More than half the cup remains untouched.

Wimpy coffee has died. RIP my dear, dear old friend, my saviour in a red cup.

Wimpy coffee, famous favourite, since 1967 to 2014. 

21 May 2014

In memory of Tulip

Our dearest Tulip

I’ll never forget the day we met you…

We went to Kitty & Puppy Haven to meet Meeko, her picture drew our attention because of her raccoon-like features. When we chatted to the volunteer and she suggested we get two kittens, we didn’t hesitate to say ‘yes’, but first we wanted to meet the raccoon-like kitten, we would choose a second kitten in a bit. We didn’t realise our second kitten would choose us. 

We entered the enclosure and Meeko ran away, something she still does today when strangers enter her home. We sat down patiently waiting for her to come out, instead you came. You trotted to us, tail in the air, and climbed onto Craig’s lap, you purred and climbed, clearly saying ‘take me home’ and we knew we would.  

A week later, I fetched you and Meeko. 

To my surprise, once we got home, it was Meeko exploring her new surroundings and you who hid under the bed. I left you, knowing you would come out when you were ready and you did, when your human-dad came home. He sat down and you crawled all over him – you had that ginger-bond with each other.

We did everything, Tulip, everything to keep you safe, to protect you and your sister from harm. We thought of all external factors that could hurt you, take you from us, but we didn’t know it would be an internal factor that would rob you from us.

The vet said it was pancreatitis, an asymptomatic disease, which caused internal bleeding. We lost the war – a war we didn’t even have time to prepare for. A war that came down on us in a matter of minutes and was over in a few hours.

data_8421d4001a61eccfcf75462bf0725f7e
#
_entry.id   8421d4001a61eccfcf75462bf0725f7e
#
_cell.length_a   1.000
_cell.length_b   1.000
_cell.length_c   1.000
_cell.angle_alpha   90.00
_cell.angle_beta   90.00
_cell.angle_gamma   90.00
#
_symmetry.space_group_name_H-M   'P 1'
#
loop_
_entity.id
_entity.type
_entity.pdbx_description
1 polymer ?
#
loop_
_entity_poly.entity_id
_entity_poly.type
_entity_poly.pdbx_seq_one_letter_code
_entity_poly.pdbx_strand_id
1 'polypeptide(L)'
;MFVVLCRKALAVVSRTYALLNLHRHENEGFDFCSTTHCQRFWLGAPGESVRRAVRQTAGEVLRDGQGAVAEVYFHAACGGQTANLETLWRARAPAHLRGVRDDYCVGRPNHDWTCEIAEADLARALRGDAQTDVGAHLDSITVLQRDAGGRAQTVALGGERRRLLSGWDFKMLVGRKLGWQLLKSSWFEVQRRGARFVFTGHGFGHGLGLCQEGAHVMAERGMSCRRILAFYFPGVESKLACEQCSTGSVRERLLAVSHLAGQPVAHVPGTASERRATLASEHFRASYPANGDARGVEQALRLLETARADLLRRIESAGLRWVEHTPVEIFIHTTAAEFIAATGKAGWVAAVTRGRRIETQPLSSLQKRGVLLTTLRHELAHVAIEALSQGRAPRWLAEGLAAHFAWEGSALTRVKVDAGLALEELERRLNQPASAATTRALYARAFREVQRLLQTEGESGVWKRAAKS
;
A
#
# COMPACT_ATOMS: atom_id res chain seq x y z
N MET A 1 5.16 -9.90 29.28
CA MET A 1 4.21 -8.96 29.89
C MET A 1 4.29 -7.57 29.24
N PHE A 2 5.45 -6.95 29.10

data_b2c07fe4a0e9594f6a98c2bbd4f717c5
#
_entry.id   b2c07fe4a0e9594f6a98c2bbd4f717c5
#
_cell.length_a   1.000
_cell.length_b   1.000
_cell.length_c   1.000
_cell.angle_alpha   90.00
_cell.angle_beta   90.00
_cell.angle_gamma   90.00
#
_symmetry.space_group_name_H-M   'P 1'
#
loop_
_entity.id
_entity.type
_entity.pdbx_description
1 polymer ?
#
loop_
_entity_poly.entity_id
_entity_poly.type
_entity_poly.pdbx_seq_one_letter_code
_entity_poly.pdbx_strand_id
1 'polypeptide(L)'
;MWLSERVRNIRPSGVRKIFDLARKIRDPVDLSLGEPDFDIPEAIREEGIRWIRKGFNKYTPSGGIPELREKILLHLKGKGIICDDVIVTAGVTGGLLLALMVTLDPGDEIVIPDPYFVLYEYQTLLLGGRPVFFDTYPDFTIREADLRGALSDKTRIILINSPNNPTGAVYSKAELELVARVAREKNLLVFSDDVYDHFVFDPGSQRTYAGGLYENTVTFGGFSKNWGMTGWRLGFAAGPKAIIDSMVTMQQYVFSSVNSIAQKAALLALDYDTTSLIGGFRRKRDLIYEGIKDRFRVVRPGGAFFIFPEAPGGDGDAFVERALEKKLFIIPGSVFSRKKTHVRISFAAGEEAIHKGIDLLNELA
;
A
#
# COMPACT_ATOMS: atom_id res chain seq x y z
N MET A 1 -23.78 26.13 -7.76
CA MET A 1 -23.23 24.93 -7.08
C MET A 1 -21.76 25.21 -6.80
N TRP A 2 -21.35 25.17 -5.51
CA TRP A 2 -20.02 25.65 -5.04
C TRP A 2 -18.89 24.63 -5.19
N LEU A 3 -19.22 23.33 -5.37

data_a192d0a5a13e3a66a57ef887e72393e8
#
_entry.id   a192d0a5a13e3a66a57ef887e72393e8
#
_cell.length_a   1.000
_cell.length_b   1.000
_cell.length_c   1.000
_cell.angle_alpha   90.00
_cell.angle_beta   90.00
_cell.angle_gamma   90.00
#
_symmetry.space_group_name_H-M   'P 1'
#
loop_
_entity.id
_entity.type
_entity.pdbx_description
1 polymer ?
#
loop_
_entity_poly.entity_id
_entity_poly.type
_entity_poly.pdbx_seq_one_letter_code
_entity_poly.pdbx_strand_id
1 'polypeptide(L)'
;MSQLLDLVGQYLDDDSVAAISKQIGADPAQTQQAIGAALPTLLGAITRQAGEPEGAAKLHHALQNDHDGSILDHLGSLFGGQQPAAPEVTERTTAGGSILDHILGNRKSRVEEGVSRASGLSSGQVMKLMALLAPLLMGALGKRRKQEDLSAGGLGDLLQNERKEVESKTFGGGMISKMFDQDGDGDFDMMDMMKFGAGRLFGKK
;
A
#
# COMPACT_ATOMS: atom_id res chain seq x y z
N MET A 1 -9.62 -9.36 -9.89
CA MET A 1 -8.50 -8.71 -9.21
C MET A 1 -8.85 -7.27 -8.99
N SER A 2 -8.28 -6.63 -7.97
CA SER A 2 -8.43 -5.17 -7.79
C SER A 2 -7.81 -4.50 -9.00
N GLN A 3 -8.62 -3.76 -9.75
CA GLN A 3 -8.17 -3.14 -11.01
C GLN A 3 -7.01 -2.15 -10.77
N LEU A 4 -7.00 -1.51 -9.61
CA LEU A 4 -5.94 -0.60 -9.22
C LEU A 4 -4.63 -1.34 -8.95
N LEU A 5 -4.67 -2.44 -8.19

The house is empty without you, Lulu-Bear. Our hearts are broken.

We miss your purrs, the cheeky meows, your morning cuddles and evening kisses, the way you showed off your tail – the longest tail in the world (I know, I measured), playing fetch with you, watching you play with Meeko and try to sneakily sit on her (to pin her down), your squirrel run, your little smile, your mischievousness, you batting your treats across the floor, your tail (everybody’s favourite toy), your lucky paw and dirty little nose, and your 3am wake up calls. Yes, Tulip, I would give anything to have you wake us up, every single morning, at 3am if it meant that I could have a few more years with you. But we won’t. Our time with you was too short.

Thank you Tulip for the time you spent with us, for the memories, the laughter and paw-kisses. You will forever be in our hearts. We love you – always – forever and a day. 

09 April 2014

16:05 - it's time to walk down the aisle

The joke between my hubby and I was that I would just rock up on our big day and him, the moms and my closest girlfriends would’ve planned everything. I wouldn’t need to do a thing. As it turned out, having gone through planning a wedding, I am quite a control freak, a Nazi about detail and planned everything down to the last second.

After setting the date, selecting a venue, getting quotes and choosing suppliers, I started getting the ‘what time must the food be put out’, ‘what time should we be there…’ questions. The only answer I had was that the ceremony would start at 4pm, but no, suppliers wanted to know what time they must be there – I don’t know.